This interactive map allows the user to explore projected alterations of land surfaces in coastal communities, based on different scenarios of sea level changes over time.

This narrated slideshow describes the impact of sea level rise on Tuvalu, one of the low-lying island nations in the South Pacific. As the frequency and intensity of floods and cyclones increases, the island is shrinking and saltwater intrusion is affecting local food production on the plantations. As a result, many residents are moving off the island to New Zealand, where they face major cultural changes.

This web page from the National Snow and Ice Data Center contains two related visualizations and supporting information about them. The first visualization gives an estimate of the percent contribution to sea level change since the 1990s from three contributors - small glaciers and ice caps, the Greenland Ice Sheet and the Antarctic Ice Sheet. The second visualization shows the cumulative contribution to sea level from small glaciers and ice caps plotted with the annual global surface air temperature anomaly.

This animation shows the Arctic sea ice September (minimum) extents from 1979-2016. Accessible from http://nsidc.org/cryosphere/sotc/sea_ice.html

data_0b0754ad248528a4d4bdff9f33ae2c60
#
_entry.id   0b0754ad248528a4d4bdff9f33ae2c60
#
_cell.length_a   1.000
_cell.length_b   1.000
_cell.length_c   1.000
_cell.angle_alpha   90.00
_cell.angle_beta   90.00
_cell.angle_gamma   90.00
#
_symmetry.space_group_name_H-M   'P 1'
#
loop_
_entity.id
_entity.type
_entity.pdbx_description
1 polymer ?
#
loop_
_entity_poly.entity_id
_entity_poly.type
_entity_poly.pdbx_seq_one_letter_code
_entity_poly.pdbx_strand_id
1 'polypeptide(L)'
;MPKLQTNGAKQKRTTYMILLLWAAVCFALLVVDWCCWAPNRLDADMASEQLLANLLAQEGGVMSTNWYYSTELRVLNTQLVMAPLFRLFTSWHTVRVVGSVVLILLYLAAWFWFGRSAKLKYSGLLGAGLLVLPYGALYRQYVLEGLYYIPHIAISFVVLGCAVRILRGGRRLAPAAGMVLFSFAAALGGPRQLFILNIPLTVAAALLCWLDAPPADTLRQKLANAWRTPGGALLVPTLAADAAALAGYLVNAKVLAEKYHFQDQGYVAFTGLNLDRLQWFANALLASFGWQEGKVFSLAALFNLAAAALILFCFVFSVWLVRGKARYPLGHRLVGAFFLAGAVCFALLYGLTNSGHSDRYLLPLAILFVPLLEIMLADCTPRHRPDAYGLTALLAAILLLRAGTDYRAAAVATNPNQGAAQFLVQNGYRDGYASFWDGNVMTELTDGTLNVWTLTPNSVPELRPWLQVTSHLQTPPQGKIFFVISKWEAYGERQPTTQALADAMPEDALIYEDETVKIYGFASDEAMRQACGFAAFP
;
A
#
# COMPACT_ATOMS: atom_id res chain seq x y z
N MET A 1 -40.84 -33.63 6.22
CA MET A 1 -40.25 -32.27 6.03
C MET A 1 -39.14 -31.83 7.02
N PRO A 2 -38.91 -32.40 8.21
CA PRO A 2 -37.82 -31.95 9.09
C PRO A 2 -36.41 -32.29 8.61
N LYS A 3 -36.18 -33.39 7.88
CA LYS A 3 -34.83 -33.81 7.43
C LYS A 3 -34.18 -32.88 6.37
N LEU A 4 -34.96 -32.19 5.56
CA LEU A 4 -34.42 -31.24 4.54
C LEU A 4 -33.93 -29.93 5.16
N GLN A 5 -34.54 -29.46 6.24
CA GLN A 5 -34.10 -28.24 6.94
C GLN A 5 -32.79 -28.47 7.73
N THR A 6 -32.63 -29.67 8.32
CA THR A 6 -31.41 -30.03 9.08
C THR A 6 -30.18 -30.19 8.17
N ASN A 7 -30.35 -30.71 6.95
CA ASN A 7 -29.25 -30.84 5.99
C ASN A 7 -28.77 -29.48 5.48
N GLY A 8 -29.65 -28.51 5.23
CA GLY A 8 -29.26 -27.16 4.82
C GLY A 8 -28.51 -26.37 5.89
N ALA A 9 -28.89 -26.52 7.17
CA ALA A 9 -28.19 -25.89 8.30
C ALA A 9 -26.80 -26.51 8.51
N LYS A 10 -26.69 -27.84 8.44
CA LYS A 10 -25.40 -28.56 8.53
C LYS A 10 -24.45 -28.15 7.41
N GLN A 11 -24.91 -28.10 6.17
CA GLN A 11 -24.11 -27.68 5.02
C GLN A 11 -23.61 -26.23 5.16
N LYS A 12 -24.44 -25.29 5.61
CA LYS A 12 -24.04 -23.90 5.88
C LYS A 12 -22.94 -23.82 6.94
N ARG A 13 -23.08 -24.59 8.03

This interactive tool allows viewers to explore, by county, the areas of California threatened by a rise in sea level through this century.

This visualization explains in simple and easy-to-understand visuals the causes of sea-level change.

This video follows Bermuda scientists into the field as they collect data that documents a warming trend in ocean temperatures. BIOS Director Tony Knapp discusses some of the impact of warming temperatures on sea levels, storms, and marine ecosystems.

This is an interactive website that provides descriptive information and data related to ten key climate indicators. These climate indicators and related resources show global patterns and data that are intuitive and compelling teaching tools.

This video discusses the social and economic impacts (worldwide and in the US) of sea level rise caused by global warming (aired April 1, 2011).
Note: you may need to scroll down the Changing Planet video page to get to this video.

In this activity, students will learn the difference between sea ice and glaciers in relation to sea level rise. They will create and explore topographic maps as a means of studying sea level rise and how it will affect Alaska's coastline.

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